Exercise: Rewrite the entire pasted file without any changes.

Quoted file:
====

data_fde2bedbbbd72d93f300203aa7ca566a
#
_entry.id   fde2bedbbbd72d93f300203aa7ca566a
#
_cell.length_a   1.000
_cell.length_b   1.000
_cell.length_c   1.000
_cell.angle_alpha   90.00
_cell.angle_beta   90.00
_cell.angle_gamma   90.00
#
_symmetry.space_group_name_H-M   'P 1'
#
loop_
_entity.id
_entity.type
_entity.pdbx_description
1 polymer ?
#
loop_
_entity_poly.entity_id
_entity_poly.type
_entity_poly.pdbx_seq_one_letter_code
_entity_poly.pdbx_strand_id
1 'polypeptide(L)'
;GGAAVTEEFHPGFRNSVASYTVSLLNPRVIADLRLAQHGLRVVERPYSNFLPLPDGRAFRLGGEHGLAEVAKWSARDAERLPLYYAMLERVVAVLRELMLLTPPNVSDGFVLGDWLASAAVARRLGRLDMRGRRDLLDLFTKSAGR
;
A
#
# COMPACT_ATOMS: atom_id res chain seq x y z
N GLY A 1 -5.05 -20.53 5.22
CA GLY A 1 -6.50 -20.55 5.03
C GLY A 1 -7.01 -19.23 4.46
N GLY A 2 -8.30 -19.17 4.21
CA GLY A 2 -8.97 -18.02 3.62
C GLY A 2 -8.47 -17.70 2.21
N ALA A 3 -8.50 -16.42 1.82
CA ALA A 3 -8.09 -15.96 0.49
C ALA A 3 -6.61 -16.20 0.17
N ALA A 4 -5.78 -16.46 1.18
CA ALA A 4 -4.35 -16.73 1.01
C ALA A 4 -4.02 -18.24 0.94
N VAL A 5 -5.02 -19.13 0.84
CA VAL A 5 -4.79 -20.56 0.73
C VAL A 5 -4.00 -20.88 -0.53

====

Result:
data_fde2bedbbbd72d93f300203aa7ca566a
#
_entry.id   fde2bedbbbd72d93f300203aa7ca566a
#
_cell.length_a   1.000
_cell.length_b   1.000
_cell.length_c   1.000
_cell.angle_alpha   90.00
_cell.angle_beta   90.00
_cell.angle_gamma   90.00
#
_symmetry.space_group_name_H-M   'P 1'
#
loop_
_entity.id
_entity.type
_entity.pdbx_description
1 polymer ?
#
loop_
_entity_poly.entity_id
_entity_poly.type
_entity_poly.pdbx_seq_one_letter_code
_entity_poly.pdbx_strand_id
1 'polypeptide(L)'
;GGAAVTEEFHPGFRNSVASYTVSLLNPRVIADLRLAQHGLRVVERPYSNFLPLPDGRAFRLGGEHGLAEVAKWSARDAERLPLYYAMLERVVAVLRELMLLTPPNVSDGFVLGDWLASAAVARRLGRLDMRGRRDLLDLFTKSAGR
;
A
#
# COMPACT_ATOMS: atom_id res chain seq x y z
N GLY A 1 -5.05 -20.53 5.22
CA GLY A 1 -6.50 -20.55 5.03
C GLY A 1 -7.01 -19.23 4.46
N GLY A 2 -8.30 -19.17 4.21
CA GLY A 2 -8.97 -18.02 3.62
C GLY A 2 -8.47 -17.70 2.21
N ALA A 3 -8.50 -16.42 1.82
CA ALA A 3 -8.09 -15.96 0.49
C ALA A 3 -6.61 -16.20 0.17
N ALA A 4 -5.78 -16.46 1.18
CA ALA A 4 -4.35 -16.73 1.01
C ALA A 4 -4.02 -18.24 0.94
N VAL A 5 -5.02 -19.13 0.84
CA VAL A 5 -4.79 -20.56 0.73
C VAL A 5 -4.00 -20.88 -0.53